Of all the challenges in higher education arising from the Covid-19 pandemic, one of the most immediate has been the rapid adaptation of healthcare courses to allow student nurses, allied health professionals, medics and midwives to contribute their skills and time to health and care services.
National representative bodies for medical schools and healthcare faculties have worked intensively with regulators and the NHS to create a national framework for radically revised course structures. In nursing, midwifery and the allied health professions the vast majority of planned clinical placements for first year students have been cancelled as a result of the strain on services. Second and third year students however have been invited to opt-in to spend more time in clinical placements.
Stepping up to serve
Well over 25,000 nursing, midwifery and allied health students across around 80 universities have accepted major course changes in order to support service. In a departure from normal practice, contractual arrangements have been developed for students to enable some remuneration in recognition of the risk and disruption involved in these measures and to ensure that students are covered in the event of death in service.
Though guided by agreements reached nationally, the vast majority of the work involved in these changes is being shouldered by individual universities.
Students may be spending more time in practice, but universities retain overall responsibility for these experiences. This includes responsibility for quality assurance of the placement, assessment of suitability for attainment of learning outcomes and pastoral care of students. Not all students will be involved in the treatment of Covid-19 positive patients, but some will be exposed to clinical environments vastly different from those they have previously encountered. Without careful supervision and support, this could have implications for mental health and course attrition.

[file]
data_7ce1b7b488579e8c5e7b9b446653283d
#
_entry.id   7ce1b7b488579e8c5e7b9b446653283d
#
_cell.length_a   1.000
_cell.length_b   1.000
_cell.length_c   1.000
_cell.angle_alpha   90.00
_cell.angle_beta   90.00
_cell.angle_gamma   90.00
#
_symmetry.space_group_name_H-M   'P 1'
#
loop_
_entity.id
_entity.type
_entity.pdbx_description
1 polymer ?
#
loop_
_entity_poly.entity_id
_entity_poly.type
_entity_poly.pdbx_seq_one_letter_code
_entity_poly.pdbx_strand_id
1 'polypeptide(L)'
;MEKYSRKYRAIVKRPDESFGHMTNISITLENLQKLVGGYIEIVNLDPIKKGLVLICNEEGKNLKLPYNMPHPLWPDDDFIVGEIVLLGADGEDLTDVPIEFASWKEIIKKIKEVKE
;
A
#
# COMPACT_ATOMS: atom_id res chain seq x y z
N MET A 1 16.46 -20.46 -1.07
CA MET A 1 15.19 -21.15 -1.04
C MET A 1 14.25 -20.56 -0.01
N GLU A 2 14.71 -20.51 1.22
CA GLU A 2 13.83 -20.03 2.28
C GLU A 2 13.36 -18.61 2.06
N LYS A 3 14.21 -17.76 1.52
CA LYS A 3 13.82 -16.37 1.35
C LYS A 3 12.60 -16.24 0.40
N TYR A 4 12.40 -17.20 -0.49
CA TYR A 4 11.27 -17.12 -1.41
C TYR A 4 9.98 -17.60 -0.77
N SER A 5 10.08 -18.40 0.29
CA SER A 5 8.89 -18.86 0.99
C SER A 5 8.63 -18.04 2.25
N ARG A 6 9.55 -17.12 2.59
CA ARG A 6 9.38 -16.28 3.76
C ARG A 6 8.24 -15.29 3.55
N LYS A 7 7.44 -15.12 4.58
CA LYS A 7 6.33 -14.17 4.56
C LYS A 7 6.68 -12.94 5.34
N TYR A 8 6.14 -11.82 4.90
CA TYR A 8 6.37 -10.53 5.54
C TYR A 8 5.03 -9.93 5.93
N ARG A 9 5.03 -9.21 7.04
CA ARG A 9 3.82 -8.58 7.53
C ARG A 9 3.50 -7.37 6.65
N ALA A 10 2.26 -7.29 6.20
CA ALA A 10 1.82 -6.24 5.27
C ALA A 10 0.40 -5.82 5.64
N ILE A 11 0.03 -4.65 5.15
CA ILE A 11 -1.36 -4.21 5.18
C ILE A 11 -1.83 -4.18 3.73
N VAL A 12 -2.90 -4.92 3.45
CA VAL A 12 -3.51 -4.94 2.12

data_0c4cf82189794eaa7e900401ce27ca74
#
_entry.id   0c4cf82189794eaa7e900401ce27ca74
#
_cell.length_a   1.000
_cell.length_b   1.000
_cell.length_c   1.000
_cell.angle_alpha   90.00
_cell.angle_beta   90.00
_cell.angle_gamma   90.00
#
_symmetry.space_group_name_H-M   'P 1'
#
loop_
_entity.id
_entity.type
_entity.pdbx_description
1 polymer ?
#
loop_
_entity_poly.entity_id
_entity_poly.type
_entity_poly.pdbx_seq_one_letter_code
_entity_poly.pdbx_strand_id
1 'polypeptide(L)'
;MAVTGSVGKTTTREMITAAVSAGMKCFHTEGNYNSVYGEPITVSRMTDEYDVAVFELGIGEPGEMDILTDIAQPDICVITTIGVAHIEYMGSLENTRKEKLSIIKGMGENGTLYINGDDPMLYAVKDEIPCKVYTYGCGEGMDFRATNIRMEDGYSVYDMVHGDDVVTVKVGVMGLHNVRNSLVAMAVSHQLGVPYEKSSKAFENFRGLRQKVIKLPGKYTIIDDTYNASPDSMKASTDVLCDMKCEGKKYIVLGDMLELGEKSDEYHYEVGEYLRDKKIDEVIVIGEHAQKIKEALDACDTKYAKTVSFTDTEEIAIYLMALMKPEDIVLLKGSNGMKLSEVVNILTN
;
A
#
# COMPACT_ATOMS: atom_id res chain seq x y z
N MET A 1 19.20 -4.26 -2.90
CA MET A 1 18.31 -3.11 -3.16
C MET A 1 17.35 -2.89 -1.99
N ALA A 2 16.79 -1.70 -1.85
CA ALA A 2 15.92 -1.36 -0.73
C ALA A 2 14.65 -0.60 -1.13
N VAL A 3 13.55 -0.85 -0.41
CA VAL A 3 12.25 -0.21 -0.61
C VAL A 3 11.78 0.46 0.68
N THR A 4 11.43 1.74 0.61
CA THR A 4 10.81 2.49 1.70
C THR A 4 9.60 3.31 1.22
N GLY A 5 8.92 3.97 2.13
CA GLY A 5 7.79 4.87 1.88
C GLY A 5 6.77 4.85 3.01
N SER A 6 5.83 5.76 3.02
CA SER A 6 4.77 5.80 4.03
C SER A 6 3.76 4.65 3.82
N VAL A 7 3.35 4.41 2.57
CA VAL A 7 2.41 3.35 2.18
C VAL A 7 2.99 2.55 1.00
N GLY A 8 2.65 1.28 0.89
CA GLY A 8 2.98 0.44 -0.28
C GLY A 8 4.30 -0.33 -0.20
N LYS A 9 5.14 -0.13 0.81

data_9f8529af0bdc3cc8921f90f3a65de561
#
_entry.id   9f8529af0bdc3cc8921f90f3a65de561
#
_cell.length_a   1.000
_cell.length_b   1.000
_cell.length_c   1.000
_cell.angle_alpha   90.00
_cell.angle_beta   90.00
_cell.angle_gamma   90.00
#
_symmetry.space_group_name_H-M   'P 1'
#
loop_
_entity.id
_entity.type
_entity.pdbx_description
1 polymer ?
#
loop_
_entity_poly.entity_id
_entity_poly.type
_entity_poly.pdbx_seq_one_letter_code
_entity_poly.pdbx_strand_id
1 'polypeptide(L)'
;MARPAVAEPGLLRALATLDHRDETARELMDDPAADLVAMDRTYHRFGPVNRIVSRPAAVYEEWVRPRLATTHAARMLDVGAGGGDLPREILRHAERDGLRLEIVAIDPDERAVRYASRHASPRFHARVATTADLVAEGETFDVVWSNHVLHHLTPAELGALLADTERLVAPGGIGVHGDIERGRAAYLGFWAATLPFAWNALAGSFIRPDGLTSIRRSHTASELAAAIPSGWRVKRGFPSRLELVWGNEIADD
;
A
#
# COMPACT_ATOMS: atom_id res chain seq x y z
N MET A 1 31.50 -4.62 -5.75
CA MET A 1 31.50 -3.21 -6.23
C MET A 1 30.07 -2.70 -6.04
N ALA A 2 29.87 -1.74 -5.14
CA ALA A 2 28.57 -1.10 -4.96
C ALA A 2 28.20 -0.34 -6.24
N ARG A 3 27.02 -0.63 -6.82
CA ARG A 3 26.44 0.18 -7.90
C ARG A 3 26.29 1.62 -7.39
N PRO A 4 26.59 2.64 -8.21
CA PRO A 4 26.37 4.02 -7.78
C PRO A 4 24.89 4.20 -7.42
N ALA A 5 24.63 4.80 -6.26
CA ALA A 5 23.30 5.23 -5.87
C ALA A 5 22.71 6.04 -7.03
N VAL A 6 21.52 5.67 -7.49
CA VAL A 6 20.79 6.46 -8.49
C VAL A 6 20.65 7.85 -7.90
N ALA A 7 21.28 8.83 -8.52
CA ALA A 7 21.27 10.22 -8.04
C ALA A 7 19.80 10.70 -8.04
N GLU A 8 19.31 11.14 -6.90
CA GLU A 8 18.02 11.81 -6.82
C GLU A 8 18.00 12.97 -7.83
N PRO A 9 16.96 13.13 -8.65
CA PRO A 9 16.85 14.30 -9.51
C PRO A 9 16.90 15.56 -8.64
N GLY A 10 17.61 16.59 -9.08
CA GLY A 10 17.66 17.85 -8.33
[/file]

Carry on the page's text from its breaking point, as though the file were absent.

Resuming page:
Moving into practice is a personal decision. There are students who are unable to engage in patient facing care at this time on account of their own health or family circumstances. In some instances, at the moment, students are willing and keen to enter practice but hospitals and other care providers feel that they cannot be accommodated. In these cases, universities are doing their best to find alternative ways for students to progress through their studies or, in the case of final year students, to move towards timely completion and full professional registration. Nevertheless, where placements are not an option, progression and completion may be delayed. This has important implications for students and faculties in the next academic year.
Hurray for healthcare faculties
University health faculty staff are engaged in a wide range of activities which could never have been foreseen at the start of the academic year. They are restructuring courses and developing online and distance learning provision while capturing these changes for professional regulatory bodies. Staff are helping students make informed choices about their role in service and negotiating with multiple health and social care providers to match these choices to service need.
Many faculties are working with local NHS providers to loan facilities or clinical equipment previously used in simulation and to provide training for previously registered professionals volunteering to return to service. Universities’ duty of care to students is being demonstrated at a distance through practical advice, enhanced tutorials, opportunities for reflection and mental health support but also out in clinical practice where some academic staff have moved to support student learning or provide front-line care.
Healthcare faculties are currently working to recruit the next cohort of healthcare students using online video interviews. Interest in health careers has soared judging by the number of visits to the NHS Health Careers website but the clinical environment and capacity for placements is uncertain. Programmes may need to undergo a dynamic process of restructuring for many months to come as universities work to accommodate both the impact of summer 2020 emergency course amendments and new demands on service from future waves of Covid-19 infection.
Almost all aspects of university healthcare provision are affected, including apprenticeships, post-registration education and research. As senior leadership amends financial models in a highly uncertain environment, researchers are designing investigations into the impact of the epidemic.
University staff may not feature in many minds as the public gathers to clap for carers every Thursday night, but the contribution of the higher education to the current emergency can be in no doubt.